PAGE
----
I’d like to thank Daryll and Shawn for hosting me here as part of my virtual tour to promote The Best of Learning & Leading with Technology. Leave a comment at the end of this post to enter to win a copy of the book.
Are Ebooks the Future of Textbooks?
There has been a lot of talk about the rising cost of textbooks and different methods of helping defray those costs for students.
In January 2009, Inside Higher Ed reported that many colleges, including Northeast Missouri State University, are looking at rental programs and increasing ebook usage on campus as a means of reducing costs.
And CALPIRG released a report this summer that recommended these types of programs as a means of keeping higher education open to students from all socio-economic backgrounds.
With the growth of ebooks this year alone, it seems that they will be the preferred format for textbooks in the near future. They offer great benefits not only in the potential for cost reduction, but also in form factor. I remember the constant sore back and shoulders that came from the ridiculous number of books I had to lug around in college.
In addition, ebooks offer the opportunity for more frequent updates and interactivity than is possible with printed textbooks.
There has been some concern over ownership issues, but lack of perpetual ownership is the norm for college. Typically, students have participated in an informal renting relationship, buying textbooks at the beginning of the term and selling them back after finals.
Ownership would be more of an issue in PK-12 settings, where schools own the textbooks and students borrow them for the academic term or year.
Before ebooks will be widely accepted in academia, however, some of the issues need to be worked out.
- Ownership needs to be delineated. When you purchase an ebook , do you own that copy? Do you get access to a cloud version?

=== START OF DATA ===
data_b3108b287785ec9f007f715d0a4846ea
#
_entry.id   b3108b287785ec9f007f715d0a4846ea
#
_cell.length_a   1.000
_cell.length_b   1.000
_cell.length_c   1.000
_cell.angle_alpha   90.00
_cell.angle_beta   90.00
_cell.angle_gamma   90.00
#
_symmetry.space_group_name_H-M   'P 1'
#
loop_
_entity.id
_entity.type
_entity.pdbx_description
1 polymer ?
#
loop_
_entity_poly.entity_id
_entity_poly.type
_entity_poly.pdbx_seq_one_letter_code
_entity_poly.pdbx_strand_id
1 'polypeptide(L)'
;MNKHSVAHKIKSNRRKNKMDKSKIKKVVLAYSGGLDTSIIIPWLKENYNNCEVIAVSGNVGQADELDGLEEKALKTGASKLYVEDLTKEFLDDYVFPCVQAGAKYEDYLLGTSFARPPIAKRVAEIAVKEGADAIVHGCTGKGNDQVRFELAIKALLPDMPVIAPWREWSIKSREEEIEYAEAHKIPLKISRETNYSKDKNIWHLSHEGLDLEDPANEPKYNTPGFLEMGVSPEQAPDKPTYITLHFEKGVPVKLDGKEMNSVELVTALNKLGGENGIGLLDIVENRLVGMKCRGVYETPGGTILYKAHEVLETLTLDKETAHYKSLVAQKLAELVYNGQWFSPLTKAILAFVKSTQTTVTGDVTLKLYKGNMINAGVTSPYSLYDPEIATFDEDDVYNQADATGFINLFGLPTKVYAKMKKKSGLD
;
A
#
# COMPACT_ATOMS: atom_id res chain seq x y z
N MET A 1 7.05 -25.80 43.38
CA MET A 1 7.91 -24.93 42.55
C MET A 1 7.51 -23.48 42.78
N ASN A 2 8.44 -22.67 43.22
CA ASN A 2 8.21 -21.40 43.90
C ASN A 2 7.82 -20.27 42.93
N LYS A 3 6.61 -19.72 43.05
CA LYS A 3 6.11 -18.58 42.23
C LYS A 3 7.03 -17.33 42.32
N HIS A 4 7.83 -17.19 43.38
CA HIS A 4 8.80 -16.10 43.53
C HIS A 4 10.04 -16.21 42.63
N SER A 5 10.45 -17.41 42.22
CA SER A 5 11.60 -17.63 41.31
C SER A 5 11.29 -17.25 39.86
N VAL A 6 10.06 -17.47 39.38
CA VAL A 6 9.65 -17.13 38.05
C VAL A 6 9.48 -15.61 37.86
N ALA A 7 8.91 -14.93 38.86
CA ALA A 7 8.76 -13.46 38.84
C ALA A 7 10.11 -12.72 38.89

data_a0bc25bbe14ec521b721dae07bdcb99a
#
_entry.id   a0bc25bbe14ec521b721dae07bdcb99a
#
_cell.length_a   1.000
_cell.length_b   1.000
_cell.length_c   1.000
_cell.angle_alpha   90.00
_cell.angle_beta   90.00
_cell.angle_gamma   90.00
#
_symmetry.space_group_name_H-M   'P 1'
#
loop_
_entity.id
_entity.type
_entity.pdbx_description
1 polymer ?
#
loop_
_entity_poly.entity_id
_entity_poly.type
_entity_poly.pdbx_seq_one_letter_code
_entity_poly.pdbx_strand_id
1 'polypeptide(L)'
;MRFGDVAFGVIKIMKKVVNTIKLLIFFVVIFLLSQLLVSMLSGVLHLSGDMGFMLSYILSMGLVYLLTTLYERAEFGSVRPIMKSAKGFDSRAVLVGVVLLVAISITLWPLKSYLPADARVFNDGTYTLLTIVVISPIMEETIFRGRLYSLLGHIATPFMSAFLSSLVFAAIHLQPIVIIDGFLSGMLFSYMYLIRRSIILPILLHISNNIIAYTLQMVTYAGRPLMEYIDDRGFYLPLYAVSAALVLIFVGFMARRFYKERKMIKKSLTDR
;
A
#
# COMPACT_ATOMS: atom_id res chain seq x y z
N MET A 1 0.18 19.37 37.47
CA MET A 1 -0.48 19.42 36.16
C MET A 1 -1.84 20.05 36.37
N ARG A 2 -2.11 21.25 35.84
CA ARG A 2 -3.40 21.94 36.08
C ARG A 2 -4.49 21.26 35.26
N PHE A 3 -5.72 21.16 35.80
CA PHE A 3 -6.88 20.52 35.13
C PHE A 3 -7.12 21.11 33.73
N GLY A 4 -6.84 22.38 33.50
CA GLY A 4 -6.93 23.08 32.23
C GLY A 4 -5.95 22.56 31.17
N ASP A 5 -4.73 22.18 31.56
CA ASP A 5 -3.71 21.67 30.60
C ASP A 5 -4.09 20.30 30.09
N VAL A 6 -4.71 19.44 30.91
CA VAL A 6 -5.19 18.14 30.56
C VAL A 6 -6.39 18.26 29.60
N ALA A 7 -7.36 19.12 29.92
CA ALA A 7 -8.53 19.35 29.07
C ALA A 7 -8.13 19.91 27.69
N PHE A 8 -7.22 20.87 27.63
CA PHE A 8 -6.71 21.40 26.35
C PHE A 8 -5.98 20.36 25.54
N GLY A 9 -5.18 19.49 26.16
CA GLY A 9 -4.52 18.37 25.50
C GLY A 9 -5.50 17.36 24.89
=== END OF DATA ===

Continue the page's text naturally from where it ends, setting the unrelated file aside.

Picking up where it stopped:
- The format needs to be standardized. Currently, ebooks are available in a myriad of open and proprietary formats, and most are proprietary for a specific device or application.
- Printing needs to be enabled. Yes, the electronic format offers tremendous advantages over paper, but there are times when a printout can be very useful. For example, when writing a paper, it is handy to be able to print the page(s) you are quoting so that you can shuffle them around easily while still keeping the necessary citation info handy.
Where do you stand on ebooks?
Are you ready to ditch the heavy, expensive hardcover texts for a collection of 1s and 0s?
Do you think printed textbooks will always have a place in schools?
Or are you just waiting to see how it all shakes out before you make your decision between electronic and paper?
Answer one of these questions or ask a question of your own to be entered into the random drawing to win a copy of The Best of Learning & Leading with Technology.
About Jennifer Roland
Jennifer is a writer living in the Portland, Oregon, area. Before embarking on her freelance career, she was a staff member at ISTE. Follow Jennifer on her blog tour at http://edtechjen.com; each tour stop includes a chance to win a copy of The Best of L&L.
About The Best of Learning & Leading with Technology (link to http://www.iste.org/source/Orders/isteProductDetail.cfm?product_code=llbest)
ISTE’s flagship magazine, Learning & Leading with Technology, is where the organization’s members and industry experts share and discuss the latest and greatest in using technology to enhance education. This collection includes the very best articles from 2003-2008. Along with the articles as they originally appeared in the magazine, the book includes commentary and context introducing the articles as well as short essays from the original authors, who further discuss the issues and topics of their articles and how they’ve affected the ed tech world.